Connectivity of survey chains is required for topographical surveys and the use of TxDOT feature codes is mandatory. This TxDOT list is available in Trimble format as txdot2k.fcl and in CAiCE format as txdot2k.ftb. A printed list of the TxDOT feature codes is available from district survey coordinators.

At no time should the rover exceed a distance of three (3) miles from the base in a topographical survey using radial baselines.

With RTK topographical surveys, any time initialization is lost and reestablished, a previously occupied point should be redone as a check. At least one in every ten (10) points of the survey should be redone with a new initialization at a later time. This would result in a total of at least 10% of the stations receiving a second occupation.

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Equipment and Software

TxDOT offers support to its surveyors for Trimble receivers and Trimble processing and adjustment software. Technology Services Division (TSD) maintains a list of recommended equipment and software, in the Procurement and Justification System (PJS), which includes GPS items.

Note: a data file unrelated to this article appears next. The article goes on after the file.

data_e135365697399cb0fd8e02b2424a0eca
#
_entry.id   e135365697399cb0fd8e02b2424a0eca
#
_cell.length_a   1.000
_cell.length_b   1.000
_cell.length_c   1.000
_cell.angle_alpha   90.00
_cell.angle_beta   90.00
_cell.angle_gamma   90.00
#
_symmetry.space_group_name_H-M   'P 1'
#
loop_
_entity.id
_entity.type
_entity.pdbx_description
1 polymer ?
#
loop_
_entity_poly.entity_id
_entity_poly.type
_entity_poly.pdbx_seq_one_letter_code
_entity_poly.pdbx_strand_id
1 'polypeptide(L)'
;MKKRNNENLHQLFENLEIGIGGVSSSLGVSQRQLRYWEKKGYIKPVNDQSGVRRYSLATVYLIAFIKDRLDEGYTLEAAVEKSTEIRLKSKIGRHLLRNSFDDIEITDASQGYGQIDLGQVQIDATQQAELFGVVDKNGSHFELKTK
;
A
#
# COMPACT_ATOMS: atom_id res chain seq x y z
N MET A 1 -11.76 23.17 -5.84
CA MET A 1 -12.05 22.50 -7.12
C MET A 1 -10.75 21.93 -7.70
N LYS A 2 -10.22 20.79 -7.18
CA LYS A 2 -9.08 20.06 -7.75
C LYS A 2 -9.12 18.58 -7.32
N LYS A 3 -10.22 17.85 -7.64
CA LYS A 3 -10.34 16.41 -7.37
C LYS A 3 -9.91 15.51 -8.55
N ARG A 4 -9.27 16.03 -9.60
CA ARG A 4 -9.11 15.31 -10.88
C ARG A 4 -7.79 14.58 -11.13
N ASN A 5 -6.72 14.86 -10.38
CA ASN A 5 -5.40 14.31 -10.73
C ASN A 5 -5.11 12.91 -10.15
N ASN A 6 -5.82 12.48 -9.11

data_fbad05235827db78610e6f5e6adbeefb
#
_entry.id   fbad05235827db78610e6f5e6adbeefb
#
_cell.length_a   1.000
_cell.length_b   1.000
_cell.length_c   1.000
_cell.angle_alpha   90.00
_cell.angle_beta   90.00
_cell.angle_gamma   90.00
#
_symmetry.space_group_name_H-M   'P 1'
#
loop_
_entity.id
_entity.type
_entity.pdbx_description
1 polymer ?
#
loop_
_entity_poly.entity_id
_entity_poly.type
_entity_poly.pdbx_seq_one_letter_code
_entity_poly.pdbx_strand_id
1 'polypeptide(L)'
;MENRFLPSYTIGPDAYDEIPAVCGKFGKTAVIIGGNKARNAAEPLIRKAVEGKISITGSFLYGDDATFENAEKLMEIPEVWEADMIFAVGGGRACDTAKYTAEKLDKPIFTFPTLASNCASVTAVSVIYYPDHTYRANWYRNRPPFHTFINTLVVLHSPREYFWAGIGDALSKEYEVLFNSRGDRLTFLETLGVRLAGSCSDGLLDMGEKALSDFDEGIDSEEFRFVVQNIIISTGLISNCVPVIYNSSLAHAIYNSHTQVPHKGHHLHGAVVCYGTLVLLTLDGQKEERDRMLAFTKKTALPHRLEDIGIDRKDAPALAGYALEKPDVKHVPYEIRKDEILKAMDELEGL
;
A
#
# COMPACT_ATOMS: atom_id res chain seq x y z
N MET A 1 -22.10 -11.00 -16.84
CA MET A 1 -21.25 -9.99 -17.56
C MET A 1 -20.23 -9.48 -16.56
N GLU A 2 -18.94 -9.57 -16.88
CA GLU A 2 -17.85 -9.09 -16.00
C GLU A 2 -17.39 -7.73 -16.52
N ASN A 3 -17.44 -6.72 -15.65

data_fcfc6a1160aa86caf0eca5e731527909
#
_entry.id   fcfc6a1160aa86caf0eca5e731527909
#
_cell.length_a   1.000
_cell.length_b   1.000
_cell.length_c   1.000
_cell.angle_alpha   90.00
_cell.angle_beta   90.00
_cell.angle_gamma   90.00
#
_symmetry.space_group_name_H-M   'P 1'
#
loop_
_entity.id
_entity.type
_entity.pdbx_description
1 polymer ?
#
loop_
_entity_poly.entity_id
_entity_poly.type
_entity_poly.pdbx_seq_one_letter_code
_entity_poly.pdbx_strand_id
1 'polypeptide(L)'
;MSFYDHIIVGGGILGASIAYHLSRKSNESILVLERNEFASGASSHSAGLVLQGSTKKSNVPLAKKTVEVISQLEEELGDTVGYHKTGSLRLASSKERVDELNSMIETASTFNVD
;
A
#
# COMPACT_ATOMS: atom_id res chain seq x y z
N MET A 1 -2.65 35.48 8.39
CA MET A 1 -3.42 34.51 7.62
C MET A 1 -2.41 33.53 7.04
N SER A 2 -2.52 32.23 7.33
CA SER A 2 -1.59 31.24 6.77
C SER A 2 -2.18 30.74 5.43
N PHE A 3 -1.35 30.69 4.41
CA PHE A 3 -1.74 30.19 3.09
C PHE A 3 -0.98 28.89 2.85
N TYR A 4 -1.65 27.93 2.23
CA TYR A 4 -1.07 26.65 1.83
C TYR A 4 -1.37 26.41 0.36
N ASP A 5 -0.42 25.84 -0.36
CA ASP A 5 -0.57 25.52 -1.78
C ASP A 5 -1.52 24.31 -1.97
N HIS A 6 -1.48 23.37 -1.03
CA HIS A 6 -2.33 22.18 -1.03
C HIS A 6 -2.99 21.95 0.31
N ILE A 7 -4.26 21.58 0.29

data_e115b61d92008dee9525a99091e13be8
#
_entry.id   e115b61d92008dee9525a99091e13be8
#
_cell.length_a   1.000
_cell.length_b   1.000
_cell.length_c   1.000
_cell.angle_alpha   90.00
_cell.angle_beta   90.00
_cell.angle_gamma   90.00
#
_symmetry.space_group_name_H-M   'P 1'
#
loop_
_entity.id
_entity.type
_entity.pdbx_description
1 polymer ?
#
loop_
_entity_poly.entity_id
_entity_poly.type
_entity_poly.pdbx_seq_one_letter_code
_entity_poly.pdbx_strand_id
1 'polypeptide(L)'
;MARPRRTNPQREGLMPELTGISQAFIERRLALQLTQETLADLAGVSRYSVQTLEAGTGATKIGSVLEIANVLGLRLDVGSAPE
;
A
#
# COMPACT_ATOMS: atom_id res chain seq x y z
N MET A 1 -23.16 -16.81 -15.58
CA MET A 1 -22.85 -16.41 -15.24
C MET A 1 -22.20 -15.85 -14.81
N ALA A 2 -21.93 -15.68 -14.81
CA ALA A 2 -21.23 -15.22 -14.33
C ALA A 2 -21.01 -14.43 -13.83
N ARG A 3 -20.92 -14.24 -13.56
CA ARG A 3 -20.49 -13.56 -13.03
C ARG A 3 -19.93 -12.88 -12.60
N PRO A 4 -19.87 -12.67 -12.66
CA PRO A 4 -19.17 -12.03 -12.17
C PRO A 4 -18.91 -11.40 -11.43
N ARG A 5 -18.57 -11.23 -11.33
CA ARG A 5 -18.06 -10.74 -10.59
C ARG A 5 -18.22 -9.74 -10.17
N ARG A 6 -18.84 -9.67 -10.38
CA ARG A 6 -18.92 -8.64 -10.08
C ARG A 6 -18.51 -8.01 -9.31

A request for additions can be made on GPS equipment available for TxDOT procurement using the Request for PJS Catalog Add Request Form 2157. This catalogue is accessible to the district information resources administrators.

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GPS Receiver

The receivers used for network surveys should record the full-wavelength carrier phase and signal strength of both the L1 and L2 frequencies, and track at least eight (8) satellites simultaneously on parallel channels. L1 only receivers are acceptable only for baselines less than 10 km. Ties to CORS sites should be made with dual-frequency instruments if base lines are longer than 10 km. Receivers should have sufficient memory and battery power to record 6-hours of data at 5-second epochs. Receivers should contain the latest manufacturer’s firmware upgrades.

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GPS Antenna

The antennas should have stable phase centers and be designed to minimize multipath interference. All antenna models used should undergo antenna calibration by the National Geodetic Survey (NGS). Users should consult user’s manual for other specifications.

NGS Geodetic Services Division maintains a GPS Antenna Calibration Web site for calibrating a variety of antennas.